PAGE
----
A Houston transit police officer resigned this week following the release of a surveillance video that shows him using a baton to repeatedly strike a man he found slumped on a seat on a rail platform.
An internal review recommended Officer Jairus Warren’s dismissal for using excessive force in the Sept. 14 beating of Darrell Giles, who is Black. Authorities said Warren quit Monday.
Giles, 31, was arrested on charges of trespassing and resisting arrest, but the charges were later dropped. Surveillance video released by Metropolitan Transit Authority police showed Warren, who is also black, striking Giles 15 times with his baton.
Daniel Reynoso, a second officer present during the beating, was suspended but later cleared of wrongdoing, transit police Chief Vera Bumpers said Monday. Reynoso will return to work and undergo additional training, she said.
The Harris County district attorney’s office is reviewing the matter and will decide whether charges are filed against Warren, Bumpers said.
“I did not count the number of times that Mr. Giles was struck but one is too many, in my opinion, if it’s not justified,” she said during a news conference.
The video, which had no accompanying audio, shows Giles slumped on the seat, apparently sleeping. Warren and Reynoso approach to wake him. Warren appears to motion for Giles to stand and when he doesn’t the officer kicks his foot. Giles, who according to court records is 6-foot-3 and 285 lbs., immediately stands and steps toward Warren, who responds by striking him repeatedly.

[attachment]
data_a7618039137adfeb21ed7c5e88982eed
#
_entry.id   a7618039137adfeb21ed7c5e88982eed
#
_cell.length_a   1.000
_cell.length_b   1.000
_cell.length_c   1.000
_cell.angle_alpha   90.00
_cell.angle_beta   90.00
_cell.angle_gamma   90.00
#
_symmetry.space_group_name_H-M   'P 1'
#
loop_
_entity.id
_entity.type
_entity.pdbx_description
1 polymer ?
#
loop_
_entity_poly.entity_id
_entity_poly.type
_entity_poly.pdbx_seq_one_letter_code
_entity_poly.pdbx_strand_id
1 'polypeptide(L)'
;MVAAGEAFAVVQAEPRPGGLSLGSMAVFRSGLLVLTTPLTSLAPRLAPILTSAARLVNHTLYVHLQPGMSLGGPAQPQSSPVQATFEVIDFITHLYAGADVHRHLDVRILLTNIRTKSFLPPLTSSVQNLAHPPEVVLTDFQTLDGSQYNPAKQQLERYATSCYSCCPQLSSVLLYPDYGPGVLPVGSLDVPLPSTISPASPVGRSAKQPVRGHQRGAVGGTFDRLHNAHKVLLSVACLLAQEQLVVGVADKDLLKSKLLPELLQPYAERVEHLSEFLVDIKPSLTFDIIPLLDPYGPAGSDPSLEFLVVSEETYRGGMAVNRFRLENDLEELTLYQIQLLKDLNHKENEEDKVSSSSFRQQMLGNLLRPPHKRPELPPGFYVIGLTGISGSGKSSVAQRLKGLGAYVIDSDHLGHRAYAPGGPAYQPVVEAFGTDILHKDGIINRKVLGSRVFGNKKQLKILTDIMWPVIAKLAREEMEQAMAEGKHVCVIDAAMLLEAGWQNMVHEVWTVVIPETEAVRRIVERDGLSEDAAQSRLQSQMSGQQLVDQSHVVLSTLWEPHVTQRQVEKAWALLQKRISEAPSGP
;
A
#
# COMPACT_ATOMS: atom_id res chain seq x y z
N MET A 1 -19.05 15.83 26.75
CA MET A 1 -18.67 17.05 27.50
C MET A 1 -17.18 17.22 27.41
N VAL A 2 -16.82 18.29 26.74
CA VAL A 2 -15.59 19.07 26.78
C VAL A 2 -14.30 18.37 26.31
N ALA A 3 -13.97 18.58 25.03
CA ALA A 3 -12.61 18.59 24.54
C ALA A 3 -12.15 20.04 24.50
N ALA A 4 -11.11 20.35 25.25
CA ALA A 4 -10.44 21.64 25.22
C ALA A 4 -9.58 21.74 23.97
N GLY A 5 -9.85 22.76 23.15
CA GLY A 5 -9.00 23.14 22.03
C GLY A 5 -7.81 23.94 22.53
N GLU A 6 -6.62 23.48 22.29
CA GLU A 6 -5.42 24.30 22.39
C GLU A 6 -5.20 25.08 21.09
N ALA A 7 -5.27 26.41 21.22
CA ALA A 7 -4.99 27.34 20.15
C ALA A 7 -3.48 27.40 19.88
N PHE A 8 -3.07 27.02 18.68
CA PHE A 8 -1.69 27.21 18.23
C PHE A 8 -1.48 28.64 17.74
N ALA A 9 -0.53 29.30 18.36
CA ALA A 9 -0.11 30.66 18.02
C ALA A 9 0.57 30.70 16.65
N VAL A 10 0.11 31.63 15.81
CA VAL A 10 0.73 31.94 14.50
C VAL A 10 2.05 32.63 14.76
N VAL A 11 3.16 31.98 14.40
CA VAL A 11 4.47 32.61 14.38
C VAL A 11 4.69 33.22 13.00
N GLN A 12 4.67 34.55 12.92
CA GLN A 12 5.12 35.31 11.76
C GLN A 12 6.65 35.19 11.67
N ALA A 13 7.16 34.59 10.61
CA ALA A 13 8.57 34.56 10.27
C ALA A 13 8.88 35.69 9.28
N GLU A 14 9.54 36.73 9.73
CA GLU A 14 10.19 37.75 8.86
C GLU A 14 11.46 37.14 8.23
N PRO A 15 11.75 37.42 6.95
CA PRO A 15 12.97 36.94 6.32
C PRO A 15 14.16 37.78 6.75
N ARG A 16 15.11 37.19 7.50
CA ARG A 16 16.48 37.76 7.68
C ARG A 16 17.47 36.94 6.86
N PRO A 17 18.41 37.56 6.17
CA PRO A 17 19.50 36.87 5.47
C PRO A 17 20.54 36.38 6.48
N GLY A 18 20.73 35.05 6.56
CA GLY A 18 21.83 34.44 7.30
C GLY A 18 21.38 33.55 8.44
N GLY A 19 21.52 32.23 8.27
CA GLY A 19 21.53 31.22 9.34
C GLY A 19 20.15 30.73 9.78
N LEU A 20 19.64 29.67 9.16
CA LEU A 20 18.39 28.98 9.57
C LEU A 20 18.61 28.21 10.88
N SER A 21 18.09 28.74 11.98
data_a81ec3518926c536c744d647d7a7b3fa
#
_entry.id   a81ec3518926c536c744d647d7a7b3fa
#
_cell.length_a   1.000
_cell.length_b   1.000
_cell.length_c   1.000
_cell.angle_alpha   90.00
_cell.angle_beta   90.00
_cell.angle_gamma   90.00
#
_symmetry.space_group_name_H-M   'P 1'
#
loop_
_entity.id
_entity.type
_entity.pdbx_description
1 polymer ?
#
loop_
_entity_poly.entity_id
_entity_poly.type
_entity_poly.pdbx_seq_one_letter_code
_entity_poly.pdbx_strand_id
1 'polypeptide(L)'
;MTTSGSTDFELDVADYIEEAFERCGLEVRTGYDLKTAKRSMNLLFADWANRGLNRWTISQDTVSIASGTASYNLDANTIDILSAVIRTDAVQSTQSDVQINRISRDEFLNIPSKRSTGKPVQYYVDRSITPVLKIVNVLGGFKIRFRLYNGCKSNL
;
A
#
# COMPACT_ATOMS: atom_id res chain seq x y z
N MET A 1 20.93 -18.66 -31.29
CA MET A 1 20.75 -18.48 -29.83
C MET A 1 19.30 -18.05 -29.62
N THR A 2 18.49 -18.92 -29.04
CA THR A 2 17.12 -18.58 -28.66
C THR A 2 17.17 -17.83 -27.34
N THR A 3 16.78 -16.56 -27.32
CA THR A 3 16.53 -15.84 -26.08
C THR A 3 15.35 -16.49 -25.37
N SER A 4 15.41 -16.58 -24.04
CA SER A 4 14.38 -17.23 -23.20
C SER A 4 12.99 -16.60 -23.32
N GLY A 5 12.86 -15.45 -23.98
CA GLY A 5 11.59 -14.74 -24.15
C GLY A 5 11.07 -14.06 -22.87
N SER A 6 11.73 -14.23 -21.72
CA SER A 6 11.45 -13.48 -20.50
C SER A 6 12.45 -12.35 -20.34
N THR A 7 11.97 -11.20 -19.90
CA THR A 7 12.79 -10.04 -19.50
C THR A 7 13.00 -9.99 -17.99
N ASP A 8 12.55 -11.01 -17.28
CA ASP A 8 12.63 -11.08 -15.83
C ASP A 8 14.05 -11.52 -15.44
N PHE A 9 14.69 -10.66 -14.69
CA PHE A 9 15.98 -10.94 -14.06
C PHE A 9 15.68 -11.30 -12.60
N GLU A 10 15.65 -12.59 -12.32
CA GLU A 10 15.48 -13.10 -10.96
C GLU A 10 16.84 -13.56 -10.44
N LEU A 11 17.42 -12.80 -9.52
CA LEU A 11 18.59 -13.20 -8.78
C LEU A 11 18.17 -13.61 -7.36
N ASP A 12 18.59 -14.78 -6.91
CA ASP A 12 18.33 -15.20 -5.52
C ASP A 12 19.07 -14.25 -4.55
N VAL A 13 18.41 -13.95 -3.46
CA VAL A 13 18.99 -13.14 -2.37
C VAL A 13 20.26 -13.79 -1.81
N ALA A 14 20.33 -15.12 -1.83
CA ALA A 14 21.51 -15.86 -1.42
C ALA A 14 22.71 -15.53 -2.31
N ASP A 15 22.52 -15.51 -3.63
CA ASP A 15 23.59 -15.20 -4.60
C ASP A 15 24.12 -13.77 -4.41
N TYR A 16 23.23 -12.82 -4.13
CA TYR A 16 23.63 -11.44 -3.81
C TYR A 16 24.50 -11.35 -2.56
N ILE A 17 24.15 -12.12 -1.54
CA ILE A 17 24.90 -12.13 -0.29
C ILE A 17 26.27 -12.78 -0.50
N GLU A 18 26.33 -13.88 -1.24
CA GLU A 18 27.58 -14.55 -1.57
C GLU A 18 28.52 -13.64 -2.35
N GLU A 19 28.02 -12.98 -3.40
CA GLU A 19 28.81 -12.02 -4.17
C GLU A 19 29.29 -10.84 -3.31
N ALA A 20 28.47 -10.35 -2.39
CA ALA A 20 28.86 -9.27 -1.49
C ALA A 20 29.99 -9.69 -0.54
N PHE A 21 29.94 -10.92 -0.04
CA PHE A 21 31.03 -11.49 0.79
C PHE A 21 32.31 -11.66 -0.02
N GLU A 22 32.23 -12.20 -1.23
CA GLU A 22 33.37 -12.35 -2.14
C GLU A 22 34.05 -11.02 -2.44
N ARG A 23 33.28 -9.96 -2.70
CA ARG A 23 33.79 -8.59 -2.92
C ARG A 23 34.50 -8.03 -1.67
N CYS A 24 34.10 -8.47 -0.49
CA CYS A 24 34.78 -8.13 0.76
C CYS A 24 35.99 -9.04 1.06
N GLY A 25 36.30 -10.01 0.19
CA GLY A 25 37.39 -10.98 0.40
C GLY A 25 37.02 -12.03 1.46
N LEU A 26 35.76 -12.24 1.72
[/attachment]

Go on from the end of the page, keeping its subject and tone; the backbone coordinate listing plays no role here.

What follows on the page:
Giles was taken into custody and then treated at a hospital after complaining of arm pain, Bumpers said. Warren joined the force in November and Bumpers said he had never faced a complaint of using excessive force.
Giles’ mother, Ossie Giles, told KPRC-TV that her son can only be accused of sleeping at a train stop.
“It still hurt(s) my heart every time I see it, that they beat my child like that,” she said.
Eight days after the incident, Giles was arrested on a charge of assaulting a public servant, according to court records. He was taken into custody for fighting in public and later became combative with officers, eventually biting one on the arm, Houston police spokesman Kese Smith said. An attorney listed in court records as representing Giles in the most recent case did not return a phone message seeking comment.
Ashton P. Woods, an organizer for Black Lives Matter in Houston, commended Bumpers for reaching out to his group to discuss the case and for releasing the surveillance video. BLM had initially called for a federal investigation.
“They responded with transparency and serve as an example of how other police agencies can respond,” Woods said of transit police.